We are continuing to meditate on the cup Jesus had to drink in the Garden of Gethsemane. The second thing symbolized as a cup that Christ had to drink was more than humiliation at the hands of evil men and more than being crucified, it was to put on and be fully clothed in our sin as God’s sacrificial lamb.
We struggle to be holy when our natural tendency, our default nature, is toward sin. It was entirely different, though, for our Lord Jesus. He had never known sin. He has always been Holy. He was born of a virgin by the Holy Spirit and not conceived in the usual way, and so did not have a sinful flesh nature. He remained free from sin all His life so that he would die as an innocent substitutionary Lamb for us and as us. The apostle Peter had been around Him for more than three years, yet he said about Christ: “He committed no sin, and no deceit was found in his mouth” (1 Peter 2:22). As a Holy being, Christ's struggle that day in the garden was to put on sin and be the living embodiment of sin. His striving was not against sin, but to be clothed in sin when every fiber of His Holy being cried out against sin. “Your eyes are too pure to approve evil, And You cannot look on wickedness with favor” (Habakkuk 1:13). His default nature, every impulse of His divine being, was repulsed by sin, and yet He had to put on sin to make us holy. How wonderful is His love! “God made him who had no sin to be sin for us, so that in him we might become the righteousness of God” (2 Corinthians 5:21). The temptation He faced was to abandon His holiness and embrace sin, and not just sin, but all sin, of all time, and for the whole human race.
Perhaps one would say that Jesus wasn’t tempted for He was holy, but in fact, He was tempted much worse than us in order that He might be able to feel what we feel when we are tempted: “For we do not have a high priest who is unable to empathize with our weaknesses, but we have one who has been tempted in every way, just as we are--yet he did not sin”(Hebrews 4:15).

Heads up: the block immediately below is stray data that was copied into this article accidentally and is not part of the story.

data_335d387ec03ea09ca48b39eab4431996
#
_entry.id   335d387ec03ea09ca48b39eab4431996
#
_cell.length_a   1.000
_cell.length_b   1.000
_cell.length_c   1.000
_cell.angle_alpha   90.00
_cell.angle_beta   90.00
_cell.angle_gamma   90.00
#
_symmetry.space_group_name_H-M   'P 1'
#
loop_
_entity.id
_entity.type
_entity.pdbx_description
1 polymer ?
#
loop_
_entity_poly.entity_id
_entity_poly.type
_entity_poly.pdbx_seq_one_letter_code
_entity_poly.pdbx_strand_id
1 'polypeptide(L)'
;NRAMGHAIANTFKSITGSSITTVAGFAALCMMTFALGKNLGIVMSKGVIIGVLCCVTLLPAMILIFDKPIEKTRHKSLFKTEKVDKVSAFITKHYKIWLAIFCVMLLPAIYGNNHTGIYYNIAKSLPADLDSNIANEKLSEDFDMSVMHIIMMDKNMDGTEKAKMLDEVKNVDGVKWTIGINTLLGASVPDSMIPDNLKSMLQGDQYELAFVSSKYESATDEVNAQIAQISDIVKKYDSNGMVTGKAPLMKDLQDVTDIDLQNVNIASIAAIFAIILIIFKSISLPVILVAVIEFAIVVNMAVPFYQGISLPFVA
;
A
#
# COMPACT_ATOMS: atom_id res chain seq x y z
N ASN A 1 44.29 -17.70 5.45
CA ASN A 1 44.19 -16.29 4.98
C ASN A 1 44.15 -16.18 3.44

What was distinctly different was that Christ would be separated from His Father for a time. When Christ hung on the cross, the sins of the world were laid upon Him, and the Father, who cannot look upon sin, left Christ for a time. Sins of the blackest sort would stain the perfect character of Christ, every sin that you and I have ever committed were laid on Him. Not only sins committed in the present but also those of the past and future. That is why He cried out from the cross; “My God, My God, why have you forsaken me?” (Matthew 27:46). Those who believe there are many ways to God cannot answer why the Father refused to take any other option other than His Son must drink the dregs of the cup. There was no other way. If there had been another way, God would have taken it, rather than see His Son suffer for the sins of man.
There was a spiritual battle going on in the unseen realm against Jesus. If we could have seen into the spiritual realm in the Garden of Gethsemane, perhaps we would have seen the forces of evil; powerful evil demonic beings seeking to dissuade Christ from obedience to the Father's will. Jesus had a choice to make; would He lay down His own will so that the Father's will could be accomplished? The way of the cross invites all of us to lay down our will and walk the Christ-life with Jesus. Some say that Satan was trying to stop Christ going to the cross, while others say that the fight in the garden was to try to get Jesus to say no to the Father's will. Satan didn't understand what would be accomplished by Christ being crucified; otherwise, He would have stopped his minions from bringing it about. Paul the apostle, wrote about this thought, saying, “None of the rulers of this age understood it. For if they had, they would not have crucified the Lord of glory” (1 Corinthians 2:8). Keith Thomas
Taken from Luke 22:39-53, study 60, Jesus in Gethsemane